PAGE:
In the D&D multiverse gods exist but they are not omnipotent/omniscent. They are "just" superpowerful beings with sway over the souls of their dedicated followers after they die.

In D&D the whole universe is ballanced on the moral axis of Good vs Evil, Law vs Chaos and neutrality in between.
This means Neutral Good deities are usually big about forgiveness. Lawful Good deities could contemplate forgiveness but only after strenuous process of repentance and penance as defined by the law. Chaotic Good deities would forgive misdeeds or not depending on their personal choices/ideology (Chaotic Good is mostly about fighting istitutionalized evil without a great commitment to a code of laws, tradition and so on). Lawful Neutral deities would stress the importance of following the letter of the law while true Neutral deities would try to judge deeds without prejudice or moral inclinations of any kind. Chaotic Neutral deities just don't care. Lawful Evil gods are big on punishment, possibly capital, for very minor infractions unless the law gives you a way out (pay a huge fee only the rich could afford). Neutral Evil deities judge you based on what profits them the most and ignore/change the law as it suits them. Chaotic Evil deities just don't care they will torture/kill or make use of you based on a whim.

Edit: to answer your question more clearly. In D&D redemption depends on what deity you follow and how you position yourself on the cosmic moral axis that determines how the universe works. Being "redeemed" as a Sharran is way different from redeeming yourself as a follower of Selune for example.

I would generally agree with this.

To your earlier point, how would we, within a game, know/judge repent from "repent"? What if the game writers believe they have written the character in such a way that they have repented, but I as the player profoundly disagree. What then?

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Originally Posted by kanisatha

I would generally agree with this.

To your earlier point, how would we, within a game, know/judge repent from "repent"? What if the game writers believe they have written the character in such a way that they have repented, but I as the player profoundly disagree. What then?

Your only option is to engage with in-universe systems. There a lot of failings of the D&D alignments mixing with IRL morality. You can disagree only as much as your god belief allows you to which, as demonstrated, can vary wildly. This is assuming you want to disagree within the game. If you as an IRL player don't care then you really can only go with kill or ignore.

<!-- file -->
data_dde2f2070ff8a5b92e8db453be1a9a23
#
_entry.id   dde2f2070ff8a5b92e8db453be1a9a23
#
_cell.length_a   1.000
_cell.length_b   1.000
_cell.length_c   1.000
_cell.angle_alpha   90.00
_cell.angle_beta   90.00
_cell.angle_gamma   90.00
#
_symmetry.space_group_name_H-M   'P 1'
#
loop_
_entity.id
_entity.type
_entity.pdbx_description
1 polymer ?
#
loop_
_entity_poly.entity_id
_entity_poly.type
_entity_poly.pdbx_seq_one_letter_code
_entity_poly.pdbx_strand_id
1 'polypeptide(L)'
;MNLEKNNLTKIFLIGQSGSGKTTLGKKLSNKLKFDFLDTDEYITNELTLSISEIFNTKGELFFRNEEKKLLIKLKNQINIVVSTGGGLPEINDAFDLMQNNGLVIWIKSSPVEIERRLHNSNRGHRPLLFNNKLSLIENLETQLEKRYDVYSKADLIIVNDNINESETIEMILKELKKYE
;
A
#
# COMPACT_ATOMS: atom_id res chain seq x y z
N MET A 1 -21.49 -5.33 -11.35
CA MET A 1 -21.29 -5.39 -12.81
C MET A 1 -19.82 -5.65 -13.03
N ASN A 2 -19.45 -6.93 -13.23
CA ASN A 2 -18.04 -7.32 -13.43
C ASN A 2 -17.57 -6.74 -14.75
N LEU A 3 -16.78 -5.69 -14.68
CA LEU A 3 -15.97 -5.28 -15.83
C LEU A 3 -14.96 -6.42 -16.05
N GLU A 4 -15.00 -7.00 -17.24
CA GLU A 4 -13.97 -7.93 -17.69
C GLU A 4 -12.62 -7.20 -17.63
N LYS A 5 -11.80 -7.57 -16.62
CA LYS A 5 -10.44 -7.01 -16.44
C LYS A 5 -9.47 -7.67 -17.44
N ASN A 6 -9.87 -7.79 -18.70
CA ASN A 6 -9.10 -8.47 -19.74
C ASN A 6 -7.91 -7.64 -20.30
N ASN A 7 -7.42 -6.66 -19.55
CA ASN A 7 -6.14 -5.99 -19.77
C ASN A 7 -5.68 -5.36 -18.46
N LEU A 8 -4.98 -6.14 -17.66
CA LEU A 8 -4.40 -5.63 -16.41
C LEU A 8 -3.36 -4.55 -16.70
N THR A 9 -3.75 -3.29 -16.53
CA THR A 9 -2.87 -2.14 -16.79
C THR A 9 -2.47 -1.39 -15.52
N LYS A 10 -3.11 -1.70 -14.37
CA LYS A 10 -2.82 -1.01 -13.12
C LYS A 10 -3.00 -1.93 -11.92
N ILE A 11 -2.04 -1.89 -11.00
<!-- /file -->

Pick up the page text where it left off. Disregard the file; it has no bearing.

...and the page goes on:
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Originally Posted by kanisatha

I would generally agree with this.

To your earlier point, how would we, within a game, know/judge repent from "repent"? What if the game writers believe they have written the character in such a way that they have repented, but I as the player profoundly disagree. What then?


From my experience with BG3 EA I think it's fair to say the game will provide us with several paths leading to different outcomes. For example I believe that with Shadowheart we will get a chance to turn her away from Shar (which could be interpreted as a "redemption" of sorts but a Sharran would simply call this "betrayal") OR to sabotage her secret mission causing her to become hostile towards us OR to help her with her evil mission confirming her as a Sharran making her fully and completely evil.

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Originally Posted by SacredWitness
Your only option is to engage with in-universe systems. There a lot of failings of the D&D alignments mixing with IRL morality. You can disagree only as much as your god belief allows you to which, as demonstrated, can vary wildly. This is assuming you want to disagree within the game. If you as an IRL player don't care then you really can only go with kill or ignore.

I think this is where I have a profound issue, because the game is approaching the idea of redemption from a very specific IRL cultural/religious perspective. But since I don't come from that particular religious tradition, I am having great difficulty accepting it.